"Parents, when your young child disobeys, what is your emotional response? Does a screaming fit in Walmart cause you embarrassment? Does the declaration 'You’re not my mommy any more' hurt your feelings? Does a refusal to come when called make you angry?
I want you to write this on a note card and put it on your fridge: 'It’s not personal.'"
Jen Wilkin wrote these words in a Crosswalk article entitled, “Your Child's Disobedience: It's Not Personal.”
Now it’s blogger Matt Walsh’s turn to remind non-parents of this same truth: all children sometimes throw fits and disobey, and that fact does not hinge on the adeptness of the parents.
In Walsh’s blog, he recounts the story of a brave mother whose child threw a tantrum in the grocery store in the midst of her shopping trip. While the woman made the hard choice to pass by the sugary cereal (the desire of the young boy’s heart), another young shopper nearby made a rude, profanity-laced remark to Walsh about how “some people” need to learn to control their children. Walsh then responded with a,
“Man, some people need to learn how to shut their mouths, watch their language, and mind their own business.”
Walsh’s post is a reminder to all of us, especially those of us who are childless, that parenting is the hardest job there is, but it’s cheap and easy to criticize someone when we’ve never walked in their shoes. Sure, sometimes your family thrives and your children act like perfect little angels. Then again, sometimes your parenting style can only be described as “survival mode.” Even though places like Crosswalk’s parenting channel have an abundance of resources for impacting your child’s heart, taming your child’s toys, and sound biblical advice for training up godly sons and daughters, the world is a confusing place for kids, and sometimes their reactions (and temper tantrums!) can be unpredictable and without easy solutions.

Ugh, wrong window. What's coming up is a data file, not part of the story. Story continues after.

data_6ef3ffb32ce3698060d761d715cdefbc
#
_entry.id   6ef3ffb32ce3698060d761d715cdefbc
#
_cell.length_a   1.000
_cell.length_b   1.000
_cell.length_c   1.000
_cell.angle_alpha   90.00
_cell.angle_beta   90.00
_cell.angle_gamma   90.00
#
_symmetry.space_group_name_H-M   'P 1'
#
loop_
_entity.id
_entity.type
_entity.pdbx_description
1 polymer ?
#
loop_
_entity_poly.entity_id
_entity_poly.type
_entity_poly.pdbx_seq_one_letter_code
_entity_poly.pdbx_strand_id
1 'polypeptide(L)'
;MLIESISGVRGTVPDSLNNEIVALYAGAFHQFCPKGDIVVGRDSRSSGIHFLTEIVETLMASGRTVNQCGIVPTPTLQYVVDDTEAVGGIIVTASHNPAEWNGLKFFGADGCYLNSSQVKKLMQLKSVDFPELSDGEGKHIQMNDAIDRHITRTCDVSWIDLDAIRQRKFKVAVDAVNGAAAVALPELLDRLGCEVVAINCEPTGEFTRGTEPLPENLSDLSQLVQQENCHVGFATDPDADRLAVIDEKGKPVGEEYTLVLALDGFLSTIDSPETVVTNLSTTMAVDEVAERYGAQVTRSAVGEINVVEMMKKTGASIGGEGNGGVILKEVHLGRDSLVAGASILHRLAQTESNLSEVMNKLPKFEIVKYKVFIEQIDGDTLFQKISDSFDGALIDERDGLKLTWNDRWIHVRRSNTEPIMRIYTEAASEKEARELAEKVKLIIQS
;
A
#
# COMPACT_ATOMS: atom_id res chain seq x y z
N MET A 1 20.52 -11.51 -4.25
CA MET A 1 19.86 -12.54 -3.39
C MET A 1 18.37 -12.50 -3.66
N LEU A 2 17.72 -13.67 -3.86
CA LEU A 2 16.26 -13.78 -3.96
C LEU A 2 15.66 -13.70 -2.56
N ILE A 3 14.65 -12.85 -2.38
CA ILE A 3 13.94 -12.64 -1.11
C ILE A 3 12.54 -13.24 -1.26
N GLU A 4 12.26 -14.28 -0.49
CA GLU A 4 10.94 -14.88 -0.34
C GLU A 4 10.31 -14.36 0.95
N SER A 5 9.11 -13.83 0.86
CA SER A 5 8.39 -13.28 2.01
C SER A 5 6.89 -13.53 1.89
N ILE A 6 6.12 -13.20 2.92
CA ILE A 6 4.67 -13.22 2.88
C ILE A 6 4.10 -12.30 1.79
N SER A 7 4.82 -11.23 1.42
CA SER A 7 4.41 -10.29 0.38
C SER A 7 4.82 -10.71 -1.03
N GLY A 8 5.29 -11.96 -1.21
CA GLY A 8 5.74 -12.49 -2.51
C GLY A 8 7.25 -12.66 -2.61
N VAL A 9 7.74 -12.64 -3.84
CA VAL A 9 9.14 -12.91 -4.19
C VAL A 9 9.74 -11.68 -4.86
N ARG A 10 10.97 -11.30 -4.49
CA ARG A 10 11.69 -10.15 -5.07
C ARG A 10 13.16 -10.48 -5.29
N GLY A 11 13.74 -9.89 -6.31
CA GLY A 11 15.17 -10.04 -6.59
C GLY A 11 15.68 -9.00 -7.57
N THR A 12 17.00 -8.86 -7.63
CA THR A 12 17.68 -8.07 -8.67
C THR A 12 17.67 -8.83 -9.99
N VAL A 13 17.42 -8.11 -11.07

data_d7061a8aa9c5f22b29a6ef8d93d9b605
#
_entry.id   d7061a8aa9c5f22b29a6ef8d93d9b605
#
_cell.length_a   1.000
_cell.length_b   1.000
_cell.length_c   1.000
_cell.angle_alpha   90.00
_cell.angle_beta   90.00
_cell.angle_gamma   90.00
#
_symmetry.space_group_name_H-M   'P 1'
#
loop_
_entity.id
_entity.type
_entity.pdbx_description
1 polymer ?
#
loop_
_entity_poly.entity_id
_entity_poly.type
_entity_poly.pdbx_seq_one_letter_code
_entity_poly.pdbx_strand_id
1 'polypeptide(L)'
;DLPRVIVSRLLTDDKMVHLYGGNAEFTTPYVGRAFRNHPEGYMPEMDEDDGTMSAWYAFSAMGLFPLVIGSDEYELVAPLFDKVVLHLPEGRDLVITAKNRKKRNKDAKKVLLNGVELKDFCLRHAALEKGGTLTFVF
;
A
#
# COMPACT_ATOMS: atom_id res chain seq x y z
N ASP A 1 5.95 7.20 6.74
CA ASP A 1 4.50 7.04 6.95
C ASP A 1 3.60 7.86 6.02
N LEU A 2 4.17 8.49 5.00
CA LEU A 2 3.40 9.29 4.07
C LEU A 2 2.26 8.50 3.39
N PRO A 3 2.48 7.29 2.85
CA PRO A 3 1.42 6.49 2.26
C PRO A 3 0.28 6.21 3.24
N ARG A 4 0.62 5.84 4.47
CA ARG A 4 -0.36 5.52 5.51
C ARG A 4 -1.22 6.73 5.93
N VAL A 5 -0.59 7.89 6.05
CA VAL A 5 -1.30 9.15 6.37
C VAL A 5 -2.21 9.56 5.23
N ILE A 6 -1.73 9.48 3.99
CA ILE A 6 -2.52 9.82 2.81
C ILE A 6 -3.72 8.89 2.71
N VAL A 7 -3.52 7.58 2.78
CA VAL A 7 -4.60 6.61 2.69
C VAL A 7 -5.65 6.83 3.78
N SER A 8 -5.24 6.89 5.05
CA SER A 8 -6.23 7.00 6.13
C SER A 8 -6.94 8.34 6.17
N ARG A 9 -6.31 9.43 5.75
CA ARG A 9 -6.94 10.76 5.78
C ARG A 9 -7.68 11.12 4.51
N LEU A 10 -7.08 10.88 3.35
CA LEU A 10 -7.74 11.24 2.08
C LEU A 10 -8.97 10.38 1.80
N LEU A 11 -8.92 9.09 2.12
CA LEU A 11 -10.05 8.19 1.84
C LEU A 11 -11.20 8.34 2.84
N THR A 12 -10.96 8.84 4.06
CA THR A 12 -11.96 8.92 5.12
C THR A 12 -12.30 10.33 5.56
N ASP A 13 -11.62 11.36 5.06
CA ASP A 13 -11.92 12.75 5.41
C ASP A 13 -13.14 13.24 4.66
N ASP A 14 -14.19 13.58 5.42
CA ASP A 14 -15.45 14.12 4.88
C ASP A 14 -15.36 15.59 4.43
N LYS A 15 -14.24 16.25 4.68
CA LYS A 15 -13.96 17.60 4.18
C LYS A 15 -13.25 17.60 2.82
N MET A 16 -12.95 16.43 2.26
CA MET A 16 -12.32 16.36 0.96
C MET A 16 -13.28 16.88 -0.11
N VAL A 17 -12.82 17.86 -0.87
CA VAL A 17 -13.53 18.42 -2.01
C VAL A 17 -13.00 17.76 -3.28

So the next time you see a child screaming over a box of Lucky Charms, or hear a baby crying during a church service, let grace overwhelm judgment in your heart. After all, either we’ve been there (older parents and grandparents), we’re there now (young parents), or we simply have no idea what it’s like (non-parents).
"Brothers, do not slander one another. Anyone who speaks against his brother or judges him speaks against the law and judges it. When you judge the law, you are not keeping it, but sitting in judgment on it. There is only one Lawgiver and Judge, the one who is able to save and destroy. But you--who are you to judge your neighbor?" (James 4:11-12)
Debbie Holloway is the Family Life Editor for Crosswalk.com
Publication date: September 16, 2013